In his Bollywood dance classes at AATMA Performing Arts, Amit Shah lets the music dictate which dance techniques the class will hone in on that day. "Bollywood dancing is really depicting a particular song," he says. "It's all about storytelling. So, we focus on the lyrics and emotions of the music first, and then establish the technique that will help tell that story." Because a lot of the music in Bollywood films fuses multiple genres, Shah does the same with the movement. For example, he might combine hip-hop steps with movements from the Indian folk dance bhangra.

"It's interesting because Bollywood dance, as much as people think of it as a dance form, it's really not," he says. "It's a series of dance forms put together." Shah, a longtime Bollywood dancer, teacher and artistic director of the New York– and New Jersey–based studio, says that if a dancer is competent in a variety of techniques—from ballet to Indian folk dance to jazz and hip hop—they have everything they need to be a Bollywood dancer. "They need to get both that Eastern and Western influence," he says. "Because that's what Bollywood is."

Shah lets music dictate style of movement in his Bollywood classes. Photo courtesy of Shah

Performance quality is a top priority, so Shah challenges students with a fun activity. "We take a piece of music, and I'll say, 'So if this piece is depicting loneliness, do eight counts of choreography, and I want you to show me loneliness,'" he says. "Then we'll take the same music and the same choreography, and I'll say, 'Now I want to see excitement, but the movement and the music is going to be exactly the same. How are you going to depict excitement through that?'"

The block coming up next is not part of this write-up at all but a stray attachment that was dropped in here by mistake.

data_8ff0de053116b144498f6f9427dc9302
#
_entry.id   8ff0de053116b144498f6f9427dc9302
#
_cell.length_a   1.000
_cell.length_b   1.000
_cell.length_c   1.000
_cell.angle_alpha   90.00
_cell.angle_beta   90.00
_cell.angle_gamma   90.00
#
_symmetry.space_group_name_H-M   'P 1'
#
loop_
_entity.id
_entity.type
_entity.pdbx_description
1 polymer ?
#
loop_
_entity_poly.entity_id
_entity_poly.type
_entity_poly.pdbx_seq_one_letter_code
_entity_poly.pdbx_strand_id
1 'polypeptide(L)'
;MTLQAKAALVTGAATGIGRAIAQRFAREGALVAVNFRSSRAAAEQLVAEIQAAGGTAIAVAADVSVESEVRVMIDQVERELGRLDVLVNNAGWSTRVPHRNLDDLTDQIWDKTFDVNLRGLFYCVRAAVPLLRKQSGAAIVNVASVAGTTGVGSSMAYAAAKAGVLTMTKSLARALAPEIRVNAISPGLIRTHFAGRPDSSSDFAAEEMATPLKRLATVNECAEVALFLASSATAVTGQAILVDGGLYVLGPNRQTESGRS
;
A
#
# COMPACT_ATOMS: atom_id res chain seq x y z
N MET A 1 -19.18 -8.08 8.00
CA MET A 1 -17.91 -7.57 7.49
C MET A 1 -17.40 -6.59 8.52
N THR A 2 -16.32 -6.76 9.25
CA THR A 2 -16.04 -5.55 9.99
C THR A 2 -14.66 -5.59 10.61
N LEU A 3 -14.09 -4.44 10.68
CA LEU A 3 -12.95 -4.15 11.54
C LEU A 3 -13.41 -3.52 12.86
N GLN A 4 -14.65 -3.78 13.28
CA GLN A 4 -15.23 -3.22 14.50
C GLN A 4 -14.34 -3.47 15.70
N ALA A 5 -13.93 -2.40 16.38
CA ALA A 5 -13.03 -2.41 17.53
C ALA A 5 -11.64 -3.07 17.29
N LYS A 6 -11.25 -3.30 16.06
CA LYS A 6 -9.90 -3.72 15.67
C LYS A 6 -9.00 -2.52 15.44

Shah and his company, Andaz Costume Design, produce the costumes his dancers perform in. Photo courtesy of Shah

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Dance Teacher Tips
Photo by Kyle Froman, courtesy of The Ailey School

Depending upon whom you ask, there are different approaches to mastering the art of turning. Whether it's fouetté turns or a single pirouette, every teacher tends to have their own unique way to break down the physics of pulling off balance, strong arms and quick spotting to students. And here's one more visual to consider, courtesy of master ballet teacher Finis Jhung.

Bottom line: There are never enough ways to describe how to do a pirouette.

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Best Practices

Do you call the pirouette position passé or retiré, or do you use both? What about the term élevé? Do you use it? Have you ever considered what these French words actually mean?

“Ballet terminology is somewhat subjective," says Raymond Lukens of ABT's JKO School. “Often there is no definitive way to say something. What's really important is to create a picture in the minds of your students so that they will do the step you're asking the best way possible. You can split hairs forever over this stuff!"

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Viral Videos

Taylor Swift's latest music video for her hit song "Delicate" has taken the internet by storm since its premier at the 2018 iHeartRadio Music Awards. (Is anyone surprised? 💁) If you've been watching headlines, you know that it's simultaneously dancey, goofy, nods at Margaret Qualley's dance advertisement for KENZO and is chock-full of secret messages for all of Swift's biggest fans.

This entertaining video has us reflecting on some other dance-centric music videos we'll never get over. Check out our list of dancey music videos you need to watch right now. Let us know your favorite over on our Facebook page!

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Alicia Vikander in Tomb Raider (Warner Brothers)

Today in Ballet Dancers Are Actual Superheroes news: